Trunk and Feeder Service A BRT service pattern where all BRT bus routes operate only along the BRT corridor (the trunk route) and feeder bus routes take people to and from BRT stations. Passengers must transfer between feeder routes and BRT trunk routes.

  • 6 7Introduction Introduction

    Why was the BRT Standard Created? The BRT Standard was developed to create a common definition of bus rapid transit and to recognize high-quality BRT corridors around the world. It also functions as a technical tool to guide and encourage municipalities to consider the key features of the best BRT corridors as they move through the design process.

    Despite the increasing prevalence, prominence, and success of BRT, many remain unaware of the characteristics of the best BRT corridors and their ability to provide levels of service more typically associated with metro and subway systems. Prior to the introduction of the BRT Standard there was no common understanding of what constitutes BRT, which caused confusion about the concept. While new world-class BRT corridors continue to be implemented, the lack of quality control has often led to modest bus corridor improvements being branded as BRT or key BRT components of planned corridors being omitted due to financial or political concerns. This has frequently resulted in a preference for rail where BRT would be a comparable, more cost-effective, and equally elegant solution. The Standard seeks to remedy this issue by creating a common definition of BRT and its key features, and an improved understanding of the resulting level of capacity, speed, and service quality from the features that are included.

    BRT also plays an important role in the global effort to reduce transport-sector emissions. As emissions from private motor vehicle use grow, shifting these trips onto public transit and avoiding new motor vehicle trips can be achieved by improving the quality and reach of BRT. Establishing a quality standard for BRT not only ensures that better projects are built but that transport sector emissions are reduced. Each transit investment, however, must be planned and designed based on the specific conditions that frame the investment, and BRT may not be the best solution in all instances. More detailed guidance on the design and planning of BRT Corridors can be found in the BRT Planning Guide.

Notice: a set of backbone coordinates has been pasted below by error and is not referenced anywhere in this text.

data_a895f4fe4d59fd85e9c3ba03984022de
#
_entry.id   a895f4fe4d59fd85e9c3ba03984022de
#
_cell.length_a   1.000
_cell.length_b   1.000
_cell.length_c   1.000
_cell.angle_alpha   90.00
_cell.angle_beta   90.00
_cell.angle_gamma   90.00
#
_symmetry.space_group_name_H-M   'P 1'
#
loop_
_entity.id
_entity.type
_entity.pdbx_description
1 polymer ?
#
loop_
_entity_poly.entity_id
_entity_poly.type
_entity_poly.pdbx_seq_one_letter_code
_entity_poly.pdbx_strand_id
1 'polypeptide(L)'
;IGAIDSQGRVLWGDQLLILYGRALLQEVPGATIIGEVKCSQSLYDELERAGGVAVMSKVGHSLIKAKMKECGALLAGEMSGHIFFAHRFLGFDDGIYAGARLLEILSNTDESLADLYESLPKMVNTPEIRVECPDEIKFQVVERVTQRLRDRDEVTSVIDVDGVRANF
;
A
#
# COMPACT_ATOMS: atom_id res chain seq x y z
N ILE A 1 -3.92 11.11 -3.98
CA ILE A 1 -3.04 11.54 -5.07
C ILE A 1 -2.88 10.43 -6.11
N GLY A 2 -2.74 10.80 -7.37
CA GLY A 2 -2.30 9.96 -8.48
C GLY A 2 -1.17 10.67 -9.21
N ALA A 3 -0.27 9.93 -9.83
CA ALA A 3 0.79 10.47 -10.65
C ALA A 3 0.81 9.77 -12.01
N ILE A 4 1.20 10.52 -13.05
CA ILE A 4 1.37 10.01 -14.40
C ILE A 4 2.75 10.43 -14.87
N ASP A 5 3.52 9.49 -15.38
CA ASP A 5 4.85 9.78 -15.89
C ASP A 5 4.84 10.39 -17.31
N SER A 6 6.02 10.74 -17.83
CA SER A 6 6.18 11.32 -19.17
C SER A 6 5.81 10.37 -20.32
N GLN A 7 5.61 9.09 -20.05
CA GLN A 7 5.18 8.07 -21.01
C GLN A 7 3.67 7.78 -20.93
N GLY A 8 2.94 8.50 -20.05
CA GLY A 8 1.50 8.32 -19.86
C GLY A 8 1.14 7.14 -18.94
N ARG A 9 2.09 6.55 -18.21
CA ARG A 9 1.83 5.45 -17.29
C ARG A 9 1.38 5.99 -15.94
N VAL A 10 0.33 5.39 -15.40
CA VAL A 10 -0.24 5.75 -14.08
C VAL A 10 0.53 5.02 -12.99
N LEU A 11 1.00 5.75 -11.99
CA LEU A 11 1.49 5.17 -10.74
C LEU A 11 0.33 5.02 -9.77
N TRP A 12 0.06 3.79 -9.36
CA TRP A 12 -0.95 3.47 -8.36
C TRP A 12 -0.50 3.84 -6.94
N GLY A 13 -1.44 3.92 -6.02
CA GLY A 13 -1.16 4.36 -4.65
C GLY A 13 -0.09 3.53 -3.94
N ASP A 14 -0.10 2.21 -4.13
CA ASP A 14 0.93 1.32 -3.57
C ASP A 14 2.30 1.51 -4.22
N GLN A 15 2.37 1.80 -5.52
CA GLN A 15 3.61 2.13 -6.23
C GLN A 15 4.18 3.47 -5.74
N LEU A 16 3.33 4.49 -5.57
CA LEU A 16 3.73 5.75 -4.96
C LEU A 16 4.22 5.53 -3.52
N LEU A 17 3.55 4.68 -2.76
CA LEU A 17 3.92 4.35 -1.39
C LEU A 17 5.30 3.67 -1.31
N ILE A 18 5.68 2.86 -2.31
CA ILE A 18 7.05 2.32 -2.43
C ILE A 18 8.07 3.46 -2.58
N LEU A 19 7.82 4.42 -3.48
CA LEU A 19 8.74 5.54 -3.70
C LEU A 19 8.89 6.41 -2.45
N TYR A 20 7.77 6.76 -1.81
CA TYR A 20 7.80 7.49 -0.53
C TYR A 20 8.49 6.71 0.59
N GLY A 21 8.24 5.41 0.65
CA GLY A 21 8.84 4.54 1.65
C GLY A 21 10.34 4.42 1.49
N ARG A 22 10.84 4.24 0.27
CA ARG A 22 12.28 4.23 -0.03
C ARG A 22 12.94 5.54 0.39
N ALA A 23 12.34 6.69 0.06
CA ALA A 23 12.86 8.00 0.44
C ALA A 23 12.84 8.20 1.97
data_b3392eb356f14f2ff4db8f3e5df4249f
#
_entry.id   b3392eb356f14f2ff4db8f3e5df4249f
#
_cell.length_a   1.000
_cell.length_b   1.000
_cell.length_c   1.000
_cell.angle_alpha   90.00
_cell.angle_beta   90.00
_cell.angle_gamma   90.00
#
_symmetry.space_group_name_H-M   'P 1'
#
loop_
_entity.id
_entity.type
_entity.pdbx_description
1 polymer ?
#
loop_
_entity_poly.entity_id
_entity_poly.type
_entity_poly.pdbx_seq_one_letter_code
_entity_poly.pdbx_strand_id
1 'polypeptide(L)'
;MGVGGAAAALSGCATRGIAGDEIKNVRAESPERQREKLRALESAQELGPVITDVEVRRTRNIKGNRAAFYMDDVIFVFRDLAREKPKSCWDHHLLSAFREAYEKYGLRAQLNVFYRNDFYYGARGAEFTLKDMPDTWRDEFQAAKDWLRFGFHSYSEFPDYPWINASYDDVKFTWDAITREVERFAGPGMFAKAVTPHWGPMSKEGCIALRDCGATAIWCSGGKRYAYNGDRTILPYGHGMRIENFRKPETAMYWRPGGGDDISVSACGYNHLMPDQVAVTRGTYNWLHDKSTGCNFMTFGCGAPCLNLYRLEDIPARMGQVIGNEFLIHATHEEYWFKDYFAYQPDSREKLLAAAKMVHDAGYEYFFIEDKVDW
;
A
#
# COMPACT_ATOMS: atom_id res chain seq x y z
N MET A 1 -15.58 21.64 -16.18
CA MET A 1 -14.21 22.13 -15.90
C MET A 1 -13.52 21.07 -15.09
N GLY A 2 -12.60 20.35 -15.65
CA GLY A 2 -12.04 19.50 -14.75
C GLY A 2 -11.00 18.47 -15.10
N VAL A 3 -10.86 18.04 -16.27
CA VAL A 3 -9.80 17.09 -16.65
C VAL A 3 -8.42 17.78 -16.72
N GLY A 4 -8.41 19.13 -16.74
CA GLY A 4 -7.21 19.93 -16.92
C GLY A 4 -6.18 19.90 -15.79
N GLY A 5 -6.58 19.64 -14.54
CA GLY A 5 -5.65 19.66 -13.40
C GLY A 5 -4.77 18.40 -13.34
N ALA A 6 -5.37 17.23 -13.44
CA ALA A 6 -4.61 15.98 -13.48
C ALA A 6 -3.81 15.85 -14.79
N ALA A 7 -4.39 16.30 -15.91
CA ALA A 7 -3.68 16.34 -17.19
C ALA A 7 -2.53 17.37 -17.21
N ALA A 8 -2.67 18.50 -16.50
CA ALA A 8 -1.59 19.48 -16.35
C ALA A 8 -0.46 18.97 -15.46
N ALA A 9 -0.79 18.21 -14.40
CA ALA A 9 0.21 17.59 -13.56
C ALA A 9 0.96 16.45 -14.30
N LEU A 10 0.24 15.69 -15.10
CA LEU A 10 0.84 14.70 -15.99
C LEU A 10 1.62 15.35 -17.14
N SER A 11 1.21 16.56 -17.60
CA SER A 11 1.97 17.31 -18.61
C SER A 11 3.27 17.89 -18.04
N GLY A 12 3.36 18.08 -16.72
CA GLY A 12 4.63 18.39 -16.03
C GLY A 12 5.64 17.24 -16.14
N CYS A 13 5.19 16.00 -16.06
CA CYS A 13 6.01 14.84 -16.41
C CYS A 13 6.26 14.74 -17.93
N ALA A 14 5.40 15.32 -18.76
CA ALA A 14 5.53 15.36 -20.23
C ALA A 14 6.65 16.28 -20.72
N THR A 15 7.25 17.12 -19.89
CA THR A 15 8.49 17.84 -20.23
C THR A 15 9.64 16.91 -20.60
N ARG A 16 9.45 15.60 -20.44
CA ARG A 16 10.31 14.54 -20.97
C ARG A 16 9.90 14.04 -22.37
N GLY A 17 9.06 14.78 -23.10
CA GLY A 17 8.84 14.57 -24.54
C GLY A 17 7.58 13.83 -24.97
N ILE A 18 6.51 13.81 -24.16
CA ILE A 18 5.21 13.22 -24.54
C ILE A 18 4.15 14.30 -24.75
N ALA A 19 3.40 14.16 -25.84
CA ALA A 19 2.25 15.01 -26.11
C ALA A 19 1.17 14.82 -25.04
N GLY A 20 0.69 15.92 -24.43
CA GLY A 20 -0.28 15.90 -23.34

What’s New in 2016?

    The BRT Standard, 2016 edition, is the product of feedback received from BRT practitioners around the world. Suggestions were formulated into concrete proposals, which were considered by the BRT Standard Technical Committee, a group consisting of leading BRT engineers, designers, and planners. Descriptions of the most significant changes follow:

    • Focus on Safety To better address safety concerns, the Pedestrian Access section has been renamed Pedestrian Access and Safety and now requires more safety features, such as safe and frequent pedestrian crossings in built-up areas. In addition, new operations deductions have been added, including a deduction for excessive pedestrian wait times and poor maintenance of pedestrian and bicycle facilities;

    • Increased Focus on Operations To encourage high-quality system operations, new operations deduction elements have been added for numerous issues that have been encountered on BRT corridors, which sig

Click here to load reader

Reader Image
Embed Size (px)